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More Information On Windows Media DRM...

Want more information on Windows Media Digital Rights Management? Read below for valuable information on DRM:
Streaming Server vs. Web Server

Following is a feature comparison of a Windows Media server and a Web server and information on the best way to determine which option is right for you. For a more complete comparison, see Microsoft's Web Server vs. Streaming Server Comparison

Comparing server features
The features of each type of server are compared in the following table.

Feature Windows Media Services Web server
Stream through most firewalls X X
Stream content with Digital Rights Management X X
Fast Streaming X  
Stream without downloading X  
Broadcast (live) X  
Intelligent streaming X  
Optimized for streaming Windows Media content X  
Indexing X  
Administering and logging X  

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The following list describes each of the above features. If you are interested only in the features that a Web server can provide, then Web server streaming may be the right option for you.

  • Stream through most firewalls. Firewalls are special servers that filter information that flows between the Internet and private networks or intranets. Many firewalls are set up by default to block data that isn't from a Web server—data such as a Windows Media stream. Firewalls can be reconfigured to allow this data into the intranet. Alternatively, Windows Media servers can be configured to stream using the same protocol as Web servers, HTTP.

  • Stream content with Digital Rights Management. Content that has been packaged using Microsoft Windows Media Rights Manager to add DRM protection can be streamed or downloaded from either type of server. Windows Media Rights Manager helps content owners distribute licensed digital media over the Internet with superior audio quality.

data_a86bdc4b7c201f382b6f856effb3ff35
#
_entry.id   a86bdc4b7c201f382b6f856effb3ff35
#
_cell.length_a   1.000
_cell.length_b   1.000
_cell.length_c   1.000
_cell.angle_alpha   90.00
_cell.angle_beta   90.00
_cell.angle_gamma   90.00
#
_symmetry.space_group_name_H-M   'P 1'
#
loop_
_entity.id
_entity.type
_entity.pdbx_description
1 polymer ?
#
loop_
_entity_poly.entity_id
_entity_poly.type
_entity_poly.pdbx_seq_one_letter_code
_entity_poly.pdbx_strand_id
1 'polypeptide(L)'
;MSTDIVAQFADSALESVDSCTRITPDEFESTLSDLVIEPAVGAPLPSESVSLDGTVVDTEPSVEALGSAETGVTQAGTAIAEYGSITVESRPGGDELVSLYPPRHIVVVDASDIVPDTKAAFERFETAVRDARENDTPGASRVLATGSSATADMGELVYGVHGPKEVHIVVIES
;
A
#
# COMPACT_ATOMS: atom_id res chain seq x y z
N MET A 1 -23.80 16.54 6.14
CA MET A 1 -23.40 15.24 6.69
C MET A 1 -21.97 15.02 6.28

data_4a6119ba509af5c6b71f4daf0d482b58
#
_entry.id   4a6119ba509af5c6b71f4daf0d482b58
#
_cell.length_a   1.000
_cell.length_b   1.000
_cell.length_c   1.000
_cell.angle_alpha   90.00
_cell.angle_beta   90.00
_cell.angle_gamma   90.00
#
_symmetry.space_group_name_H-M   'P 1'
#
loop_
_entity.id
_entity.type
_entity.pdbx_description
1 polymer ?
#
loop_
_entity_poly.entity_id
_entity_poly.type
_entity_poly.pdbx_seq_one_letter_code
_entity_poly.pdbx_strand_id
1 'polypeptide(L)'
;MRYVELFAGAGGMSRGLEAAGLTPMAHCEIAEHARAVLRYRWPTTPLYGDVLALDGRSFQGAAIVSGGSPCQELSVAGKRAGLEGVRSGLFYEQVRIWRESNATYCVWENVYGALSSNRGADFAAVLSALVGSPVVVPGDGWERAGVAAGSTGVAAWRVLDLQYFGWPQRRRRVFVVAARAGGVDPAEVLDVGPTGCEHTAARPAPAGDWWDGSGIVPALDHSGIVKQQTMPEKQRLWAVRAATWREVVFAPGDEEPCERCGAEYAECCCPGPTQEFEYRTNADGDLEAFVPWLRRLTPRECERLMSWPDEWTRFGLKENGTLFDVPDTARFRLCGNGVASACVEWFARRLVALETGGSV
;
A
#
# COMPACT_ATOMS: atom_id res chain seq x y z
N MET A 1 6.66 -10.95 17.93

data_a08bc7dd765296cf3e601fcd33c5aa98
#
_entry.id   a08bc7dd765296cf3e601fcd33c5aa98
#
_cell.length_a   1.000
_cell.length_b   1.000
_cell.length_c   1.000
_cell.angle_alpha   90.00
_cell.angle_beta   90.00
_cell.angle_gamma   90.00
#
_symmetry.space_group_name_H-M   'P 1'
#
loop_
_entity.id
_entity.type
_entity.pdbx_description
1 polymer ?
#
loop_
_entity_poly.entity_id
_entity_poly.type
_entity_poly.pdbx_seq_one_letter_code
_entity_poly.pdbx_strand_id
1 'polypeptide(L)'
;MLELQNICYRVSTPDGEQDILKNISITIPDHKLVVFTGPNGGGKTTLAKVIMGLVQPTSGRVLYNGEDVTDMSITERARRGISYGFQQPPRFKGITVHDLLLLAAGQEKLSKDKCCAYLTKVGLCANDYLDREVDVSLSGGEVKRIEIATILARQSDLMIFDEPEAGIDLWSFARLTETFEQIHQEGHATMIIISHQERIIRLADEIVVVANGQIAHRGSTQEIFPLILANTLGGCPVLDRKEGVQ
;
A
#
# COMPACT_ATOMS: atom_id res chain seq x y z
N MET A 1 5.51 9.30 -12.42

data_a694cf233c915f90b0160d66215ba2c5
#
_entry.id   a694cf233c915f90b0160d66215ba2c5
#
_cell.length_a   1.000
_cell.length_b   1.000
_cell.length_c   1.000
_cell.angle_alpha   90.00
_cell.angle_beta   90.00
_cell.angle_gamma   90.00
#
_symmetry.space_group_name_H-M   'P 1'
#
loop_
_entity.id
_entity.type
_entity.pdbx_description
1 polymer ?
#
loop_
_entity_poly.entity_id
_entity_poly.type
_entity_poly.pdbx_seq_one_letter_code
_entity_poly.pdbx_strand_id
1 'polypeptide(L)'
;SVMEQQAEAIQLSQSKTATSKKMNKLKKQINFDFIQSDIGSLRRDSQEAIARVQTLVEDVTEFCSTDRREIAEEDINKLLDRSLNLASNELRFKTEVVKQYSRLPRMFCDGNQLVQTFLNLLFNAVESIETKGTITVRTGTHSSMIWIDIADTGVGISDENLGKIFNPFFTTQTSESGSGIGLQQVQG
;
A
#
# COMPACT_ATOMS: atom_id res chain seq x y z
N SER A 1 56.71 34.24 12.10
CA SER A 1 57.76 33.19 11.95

• Fast Streaming. A feature of Windows Media Services that allows for a combination of streaming, downloading, and caching to provide the best user experience. Fast Streaming includes Fast Start, which downloads the first few seconds of the content at as high a bit rate as possible, so the wait to start playing is reduced; Fast Cache, which uses available bandwidth to cache as much content as possible ahead of playback; Fast Recovery, which sends error correction data with the data packets instead of waiting for an error to occur; and Fast Reconnect, which enables the server to automatically restore connections that are lost.

  • Stream without downloading. Content from a Web server is downloaded. If Fast Cache is enabled on a Windows Media server, content might be cached to enhance playback. However, this feature can be disabled if you want your content streamed only.

  • Broadcast (live). Web servers can only host on-demand content (files). A Windows Media server can host content for on-demand delivery or as a broadcast. Broadcasting enables you to effectively stream live content (events that occur in real time), and files and playlists that are played back from the server. Some examples of broadcasting are streaming live radio and television signals, and Internet radio stations.

  • Intelligent streaming. As mentioned earlier, this feature requires an interaction between a Windows Media server and Windows Media Player to optimize the stream for the current available bandwidth.

  • Optimized for streaming Windows Media content. Windows Media Services was designed for the special requirements of streaming media. For example, Windows Media Services handles resources on a computer better than a Web server when streaming. A Windows Media server is capable of delivering more concurrent streams on a given computer by making more efficient use of a computer's CPU and network bandwidth. A Windows Media server sends data at the same bit rate as the content. A Web server on the other hand does not control the bit rate at which it sends a stream. Consequently, two or more concurrent streams from a Web server could saturate a network's bandwidth.

    Files are streamed from a Web server by using a method called progressive downloading. This means that a file plays as it downloads to the user's Internet cache. This can be a concern for users, because digital media files often consume a large amount of hard disk space. Also, a user cannot seek to different parts of the content, until the entire file is downloaded.

  • Indexing. This feature provides end users with a means of fast-forwarding and rewinding through a file that is being streamed, which requires interaction between a Windows Media server and Windows Media Player.

  • Administering and logging. You can control how a Windows Media server manages live content and files, and monitor overall system activity in real time. You can also create detailed logs that include data such as individual client connection information and server events.

The experts at Digital Rights Director have significant experience in all aspects of digital media ingestion, encoding, management, protection, storage, and delivery. Please Contact Us today if your business requires assistance with Digital Asset Management, Digital Rights Management, or Digital Content Delivery!

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